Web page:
Additional grasses that are medium-size include Sporobolus heterolepis Prairie Dropseed which has a fountain of cascading green leaves that turn golden-orange; Deschampsia cespitosa Tufted Hairgrass with cloud-like airy panicles; and Bouteloua gracilis Blonde Ambition Blue Grama grass with blue-green foliage and distinctively different, horizontally held yellow seed heads.
But Thomson’s selection of taller grasses steals the show. Panicum virgatum Shenandoah switch grass is said to have the best burgundy-red foliage to be found in an ornamental grass. The tall stems are accented by pinkish flower spikes. Miscanthus sinensis Huron Sunrise, developed in Ontario, grows to an impressive 180 cm and blooms heavily with large burgundy blooms. The blue-green stems of Andropogon Gerardii Big Bluestem transition to a striking rusty-orange colour. Thomson also grows hardy pampas grass which she says is absolutely stunning but very invasive. “Its roots are very tough, and they come up in the most unexpected places,” she says. Thomson digs around the base of the pampas grass vigorously to control its spread. “It’s worth it. Its large form and gorgeous plumes last all winter.”
But wait, no Karl Foerster feather reed grass? Yes, of course, but this ubiquitous variety found in most urban gardens is but one of the vast arrays of colourful, eye-catching grasses that Thomson grows.
Next to Thomson’s perennial garden with its movement and relaxed feel is a more structured, formal garden design planted in shades of white. The size of the white garden is about 800 square feet. “The Oscar Peterson roses are dynamite,” says Thomson, “and the Liatris Floristan White is really astonishing.” Thomson has found Becky Shasta daisies to be a short-lived perennial but replaces them as needed. Campanula clustered bellflower, however, is no longer welcome because the blooms turn brown too early.
Other varieties include Germanica Immortality iris, a rebloomer; Joan Senior daylily, tall Black Eyed Angels delphinium, Limelight hydrangea, David phlox, low-growing Snow-in-summer, Silver Mound artemisia, Rose Campion alba with pure white flowers and silvery felted leaves. Yew shrubs form a partial hedge, and a tree form Snowball viburnum provides height. The garden is accented by two urns planted with Eucomis pineapple lilies. At the front of the garden stands a giant cow parsley for drama, says Thomson.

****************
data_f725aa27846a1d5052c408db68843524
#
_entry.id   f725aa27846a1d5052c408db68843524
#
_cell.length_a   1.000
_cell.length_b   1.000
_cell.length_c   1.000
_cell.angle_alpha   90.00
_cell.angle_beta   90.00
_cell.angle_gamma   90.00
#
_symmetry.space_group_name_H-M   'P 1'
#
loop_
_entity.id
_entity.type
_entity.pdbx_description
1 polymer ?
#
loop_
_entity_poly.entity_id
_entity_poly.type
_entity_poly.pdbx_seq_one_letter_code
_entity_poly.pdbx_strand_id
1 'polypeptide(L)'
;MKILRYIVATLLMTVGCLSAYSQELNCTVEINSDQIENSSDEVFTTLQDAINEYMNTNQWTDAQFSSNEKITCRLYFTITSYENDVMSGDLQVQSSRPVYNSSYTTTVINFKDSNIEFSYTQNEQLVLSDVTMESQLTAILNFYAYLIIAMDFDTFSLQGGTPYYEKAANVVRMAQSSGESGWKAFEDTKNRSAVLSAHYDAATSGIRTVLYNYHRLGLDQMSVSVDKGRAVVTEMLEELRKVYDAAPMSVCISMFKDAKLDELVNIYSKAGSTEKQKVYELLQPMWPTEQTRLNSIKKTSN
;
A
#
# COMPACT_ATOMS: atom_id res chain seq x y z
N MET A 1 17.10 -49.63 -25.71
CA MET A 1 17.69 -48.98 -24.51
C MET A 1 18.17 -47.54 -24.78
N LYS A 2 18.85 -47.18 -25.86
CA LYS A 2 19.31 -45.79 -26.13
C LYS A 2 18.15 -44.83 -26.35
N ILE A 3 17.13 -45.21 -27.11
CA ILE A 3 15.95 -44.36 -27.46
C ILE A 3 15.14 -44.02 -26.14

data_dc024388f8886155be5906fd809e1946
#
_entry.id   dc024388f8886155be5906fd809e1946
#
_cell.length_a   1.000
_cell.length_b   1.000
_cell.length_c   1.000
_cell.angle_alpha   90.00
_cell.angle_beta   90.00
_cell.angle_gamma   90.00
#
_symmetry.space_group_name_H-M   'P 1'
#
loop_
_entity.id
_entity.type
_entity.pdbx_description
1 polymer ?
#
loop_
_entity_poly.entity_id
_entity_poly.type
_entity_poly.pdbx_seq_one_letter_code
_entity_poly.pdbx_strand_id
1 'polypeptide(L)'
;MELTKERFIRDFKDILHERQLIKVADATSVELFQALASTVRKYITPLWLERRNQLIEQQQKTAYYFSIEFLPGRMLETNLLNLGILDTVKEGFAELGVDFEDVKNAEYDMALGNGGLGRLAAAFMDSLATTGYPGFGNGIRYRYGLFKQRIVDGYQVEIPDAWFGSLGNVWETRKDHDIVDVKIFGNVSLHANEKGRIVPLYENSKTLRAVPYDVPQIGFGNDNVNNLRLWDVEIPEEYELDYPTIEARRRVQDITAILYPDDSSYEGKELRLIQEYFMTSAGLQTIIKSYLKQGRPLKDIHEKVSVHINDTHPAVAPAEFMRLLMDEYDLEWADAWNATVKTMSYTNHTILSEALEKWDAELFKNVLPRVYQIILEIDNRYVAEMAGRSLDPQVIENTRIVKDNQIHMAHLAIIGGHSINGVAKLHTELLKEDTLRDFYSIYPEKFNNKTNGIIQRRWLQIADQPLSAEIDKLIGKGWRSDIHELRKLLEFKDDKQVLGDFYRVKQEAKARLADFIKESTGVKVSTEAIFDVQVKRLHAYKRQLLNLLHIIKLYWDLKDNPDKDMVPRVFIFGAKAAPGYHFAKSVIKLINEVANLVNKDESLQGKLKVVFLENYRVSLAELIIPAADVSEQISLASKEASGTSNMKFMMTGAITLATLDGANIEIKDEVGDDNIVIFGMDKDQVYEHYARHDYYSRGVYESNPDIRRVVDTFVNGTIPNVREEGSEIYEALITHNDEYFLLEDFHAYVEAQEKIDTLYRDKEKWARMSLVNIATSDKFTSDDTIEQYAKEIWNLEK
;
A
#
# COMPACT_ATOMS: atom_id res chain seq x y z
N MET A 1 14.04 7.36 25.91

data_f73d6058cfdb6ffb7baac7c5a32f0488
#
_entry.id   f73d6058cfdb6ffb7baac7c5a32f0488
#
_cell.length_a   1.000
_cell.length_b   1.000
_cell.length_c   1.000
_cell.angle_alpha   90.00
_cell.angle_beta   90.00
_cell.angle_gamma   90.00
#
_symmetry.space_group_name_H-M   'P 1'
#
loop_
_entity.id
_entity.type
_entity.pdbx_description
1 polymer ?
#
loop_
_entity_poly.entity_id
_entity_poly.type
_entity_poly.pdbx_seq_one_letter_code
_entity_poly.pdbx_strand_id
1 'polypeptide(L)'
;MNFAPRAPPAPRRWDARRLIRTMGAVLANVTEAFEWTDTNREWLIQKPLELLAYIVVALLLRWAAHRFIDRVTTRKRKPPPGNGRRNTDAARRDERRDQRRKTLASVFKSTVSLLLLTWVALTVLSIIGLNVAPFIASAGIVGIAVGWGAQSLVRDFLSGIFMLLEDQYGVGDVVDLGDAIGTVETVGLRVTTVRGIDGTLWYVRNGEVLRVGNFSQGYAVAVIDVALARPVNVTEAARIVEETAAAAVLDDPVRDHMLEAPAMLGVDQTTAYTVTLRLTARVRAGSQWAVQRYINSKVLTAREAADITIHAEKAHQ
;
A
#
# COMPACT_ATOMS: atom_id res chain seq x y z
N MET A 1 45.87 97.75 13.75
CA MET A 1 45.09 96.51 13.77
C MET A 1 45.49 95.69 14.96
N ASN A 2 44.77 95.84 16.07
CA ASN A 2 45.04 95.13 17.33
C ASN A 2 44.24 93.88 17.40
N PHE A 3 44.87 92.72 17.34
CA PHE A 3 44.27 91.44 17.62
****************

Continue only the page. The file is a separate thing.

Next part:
In a separate garden room, there is an allée or promenade lined with 26 Mancana ash underplanted with Lemon Fluff knapweed, Elsa Sass peony, Limelight hydrangea, Walker’s Low nepeta, Lady’s Mantle, and Marguerite daisies.
In spring of 2020, Thomson began a fruit orchard and planted apple, plum, and apricot trees. Earlier this year, she espaliered four apple trees (Battleford and Gemini) which are supported by drill stem pipes dug into the ground (augured and cemented). Each of the drill stem supports are topped decoratively with porcelain finials created by Bill Wright.
There are other enviable metal accents handcrafted by Wright that are displayed in Thomson’s garden including a handsome armillary sphere. Thomson and Wright have collaborated on a unique plant support. Designed by Thomson and handcrafted by Wright, the plant support comes in three sizes and is made of ¼ inch hot-rolled round steel with a 19-inch top ring diameter. The plant support has an elegant curl top detail. Over time, the natural finish will develop a rich rust patina. Net proceeds will support programs and operations at Birtle Centre for the Arts. Full details including delivery arrangements are available at: birtlearts.ca/events-fundraisers/.